Update you browser

For the best experience, we recommend you update your browser. Visit our accessibility page for a list of supported browsers. Alternatively, you can continue using your current browser by closing this message.

Jo-Anne is a design anthropologist whose research involves multi / inter-disciplinary collaboration and participatory engagement in the inclusive design process.

Jo-Anne is professor of Accessible Design and co-leads the Public Toilets Research Unit with Senior Research Associate Gail Ramster. Jo-Anne is a design anthropologist whose award winning inclusive and participatory design research involves ethnographic methods and multi/inter-disciplinary collaboration.

Jo-Anne’s undertook as BSc in Social Anthropology at Goldsmith, followed by an MSc in Science Communication at Imperial College London. Her PhD ‘Extending Architectural Affordance: The case of the publicly accessible toilet’ was completed at the Bartlett School of Graduate Studies, UCL.

Her research themes focus on wellbeing and access to the built environment and specifically focused on access to public toilets for increased mobility (Tackling Ageing Continence through theory, tools and technology; The Great British Public Toilet Map, Engaged) . She has also led research on suicide prevention in public space (Our Future Foyle). More recently Jo-Anne has been exploring the scope for new technologies such as augmented and virtual reality to assist in transformative justice for survivors of conflict related sexual violence (New technology for CRSV accountability)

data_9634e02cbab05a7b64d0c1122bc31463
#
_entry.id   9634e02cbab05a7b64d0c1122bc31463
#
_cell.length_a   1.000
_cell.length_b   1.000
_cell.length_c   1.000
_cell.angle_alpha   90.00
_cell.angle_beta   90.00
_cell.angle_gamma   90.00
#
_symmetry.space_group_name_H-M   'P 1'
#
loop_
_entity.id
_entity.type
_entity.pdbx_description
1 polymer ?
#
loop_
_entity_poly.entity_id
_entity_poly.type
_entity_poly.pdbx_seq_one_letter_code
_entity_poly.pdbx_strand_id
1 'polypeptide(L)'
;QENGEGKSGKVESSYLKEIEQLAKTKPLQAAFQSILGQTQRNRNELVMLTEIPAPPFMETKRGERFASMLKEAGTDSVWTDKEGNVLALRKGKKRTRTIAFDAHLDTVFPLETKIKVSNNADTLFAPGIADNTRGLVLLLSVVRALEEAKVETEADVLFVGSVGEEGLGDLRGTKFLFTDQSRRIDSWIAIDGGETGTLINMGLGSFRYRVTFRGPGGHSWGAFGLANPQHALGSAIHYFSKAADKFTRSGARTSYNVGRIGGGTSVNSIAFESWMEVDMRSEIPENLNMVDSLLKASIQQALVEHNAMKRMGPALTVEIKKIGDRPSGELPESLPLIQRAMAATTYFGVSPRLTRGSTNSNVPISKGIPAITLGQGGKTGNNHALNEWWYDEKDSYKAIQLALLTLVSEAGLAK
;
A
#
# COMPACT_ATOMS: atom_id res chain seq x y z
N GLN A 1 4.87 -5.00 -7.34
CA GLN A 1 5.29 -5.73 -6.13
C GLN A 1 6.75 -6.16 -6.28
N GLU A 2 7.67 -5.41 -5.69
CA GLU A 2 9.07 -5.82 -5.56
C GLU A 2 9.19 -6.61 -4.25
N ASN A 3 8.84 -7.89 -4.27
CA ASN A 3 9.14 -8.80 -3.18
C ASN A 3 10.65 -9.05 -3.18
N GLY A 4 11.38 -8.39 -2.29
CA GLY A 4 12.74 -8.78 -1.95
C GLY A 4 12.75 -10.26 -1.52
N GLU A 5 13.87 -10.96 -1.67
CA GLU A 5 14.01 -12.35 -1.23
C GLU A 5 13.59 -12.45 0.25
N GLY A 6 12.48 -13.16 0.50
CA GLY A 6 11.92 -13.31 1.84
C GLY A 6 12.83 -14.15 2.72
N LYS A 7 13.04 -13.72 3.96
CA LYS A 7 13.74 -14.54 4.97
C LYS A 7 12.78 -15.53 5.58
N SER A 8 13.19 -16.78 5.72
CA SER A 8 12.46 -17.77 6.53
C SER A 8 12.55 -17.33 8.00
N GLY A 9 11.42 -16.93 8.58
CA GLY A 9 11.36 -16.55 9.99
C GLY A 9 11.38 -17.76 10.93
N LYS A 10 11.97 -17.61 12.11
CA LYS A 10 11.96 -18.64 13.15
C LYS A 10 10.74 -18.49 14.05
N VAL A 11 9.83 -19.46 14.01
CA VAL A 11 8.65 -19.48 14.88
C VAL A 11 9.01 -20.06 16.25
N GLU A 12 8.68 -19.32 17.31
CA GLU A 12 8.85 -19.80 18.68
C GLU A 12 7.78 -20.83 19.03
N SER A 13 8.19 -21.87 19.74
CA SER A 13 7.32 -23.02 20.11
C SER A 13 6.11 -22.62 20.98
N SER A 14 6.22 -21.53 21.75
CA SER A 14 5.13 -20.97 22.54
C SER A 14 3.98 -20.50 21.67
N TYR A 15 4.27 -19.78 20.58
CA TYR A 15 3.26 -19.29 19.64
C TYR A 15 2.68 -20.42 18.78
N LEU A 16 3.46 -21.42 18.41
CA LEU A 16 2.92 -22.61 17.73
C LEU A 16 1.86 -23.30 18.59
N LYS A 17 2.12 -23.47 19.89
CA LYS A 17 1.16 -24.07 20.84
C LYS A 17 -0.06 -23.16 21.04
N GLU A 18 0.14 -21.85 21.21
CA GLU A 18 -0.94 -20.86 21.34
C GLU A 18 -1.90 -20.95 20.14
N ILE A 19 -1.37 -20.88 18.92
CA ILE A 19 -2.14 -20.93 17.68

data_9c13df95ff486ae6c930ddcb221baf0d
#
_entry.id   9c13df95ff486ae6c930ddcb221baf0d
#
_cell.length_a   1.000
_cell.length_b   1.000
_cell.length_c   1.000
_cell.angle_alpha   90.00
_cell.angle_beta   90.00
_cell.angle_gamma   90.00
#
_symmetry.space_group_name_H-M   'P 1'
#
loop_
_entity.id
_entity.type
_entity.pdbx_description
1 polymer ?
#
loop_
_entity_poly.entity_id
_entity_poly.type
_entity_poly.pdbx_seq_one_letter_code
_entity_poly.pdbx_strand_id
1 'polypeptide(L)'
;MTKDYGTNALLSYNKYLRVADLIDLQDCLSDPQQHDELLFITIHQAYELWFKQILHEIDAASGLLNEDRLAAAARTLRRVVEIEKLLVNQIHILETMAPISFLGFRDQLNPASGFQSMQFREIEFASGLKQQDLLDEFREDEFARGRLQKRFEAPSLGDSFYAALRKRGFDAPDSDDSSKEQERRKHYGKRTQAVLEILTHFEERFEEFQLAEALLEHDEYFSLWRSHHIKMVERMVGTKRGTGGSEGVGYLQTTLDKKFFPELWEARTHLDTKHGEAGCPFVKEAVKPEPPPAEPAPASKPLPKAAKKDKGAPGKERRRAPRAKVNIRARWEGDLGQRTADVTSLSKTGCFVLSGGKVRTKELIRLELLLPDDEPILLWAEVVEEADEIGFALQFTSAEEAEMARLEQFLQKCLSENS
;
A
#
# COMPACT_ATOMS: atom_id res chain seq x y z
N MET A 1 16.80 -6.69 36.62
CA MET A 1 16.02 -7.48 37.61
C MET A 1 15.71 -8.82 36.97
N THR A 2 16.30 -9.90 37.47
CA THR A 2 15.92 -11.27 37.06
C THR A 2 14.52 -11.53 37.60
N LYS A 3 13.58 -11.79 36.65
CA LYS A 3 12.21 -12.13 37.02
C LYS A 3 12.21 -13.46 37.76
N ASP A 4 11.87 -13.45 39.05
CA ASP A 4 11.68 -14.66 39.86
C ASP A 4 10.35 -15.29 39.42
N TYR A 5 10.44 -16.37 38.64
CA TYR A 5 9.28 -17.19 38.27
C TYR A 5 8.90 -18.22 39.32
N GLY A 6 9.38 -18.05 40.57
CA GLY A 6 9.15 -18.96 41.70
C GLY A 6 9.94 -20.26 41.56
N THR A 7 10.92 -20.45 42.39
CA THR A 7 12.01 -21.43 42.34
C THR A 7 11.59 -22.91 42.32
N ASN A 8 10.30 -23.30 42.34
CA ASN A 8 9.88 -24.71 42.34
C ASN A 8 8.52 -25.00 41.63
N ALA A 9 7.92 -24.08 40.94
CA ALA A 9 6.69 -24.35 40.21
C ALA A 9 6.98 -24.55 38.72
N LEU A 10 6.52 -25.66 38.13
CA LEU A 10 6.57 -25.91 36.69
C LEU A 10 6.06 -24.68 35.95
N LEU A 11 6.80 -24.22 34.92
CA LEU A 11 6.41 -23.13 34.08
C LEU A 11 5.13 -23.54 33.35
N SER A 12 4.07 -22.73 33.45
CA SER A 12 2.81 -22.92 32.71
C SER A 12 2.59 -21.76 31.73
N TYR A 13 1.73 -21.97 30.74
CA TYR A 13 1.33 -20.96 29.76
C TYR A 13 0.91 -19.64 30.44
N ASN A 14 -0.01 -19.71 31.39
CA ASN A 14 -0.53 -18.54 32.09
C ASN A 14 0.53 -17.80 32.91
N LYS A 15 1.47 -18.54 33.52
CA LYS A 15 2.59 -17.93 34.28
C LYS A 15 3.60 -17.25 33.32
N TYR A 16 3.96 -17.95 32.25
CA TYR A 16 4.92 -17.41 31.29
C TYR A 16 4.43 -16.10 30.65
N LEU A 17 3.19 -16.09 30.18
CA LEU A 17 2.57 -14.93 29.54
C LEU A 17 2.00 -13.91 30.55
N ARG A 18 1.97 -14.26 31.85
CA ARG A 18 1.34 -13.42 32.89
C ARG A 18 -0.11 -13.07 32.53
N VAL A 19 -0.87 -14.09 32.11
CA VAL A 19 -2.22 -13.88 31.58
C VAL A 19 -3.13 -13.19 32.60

Jo-Anne is recognised as a leading researcher in inclusive design following Roger Coleman and Jeremy Myerson and was recognised for impact in the REF 2014. She has over 70 academic and conference publications including books, book chapters and journal articles.

Jo-Anne graduated from Goldsmiths College (University of London) with a BSc (Hons) in Social Anthropology. Her final dissertation 'Naked Ethnography: Ethnography in the Nude' was an ethnographic study of an East End Turkish bath that explored the contradictions of the ethnographic method.

Other Research

Family Rituals

Tackling Ageing Incontinence through Theory Tools and Technology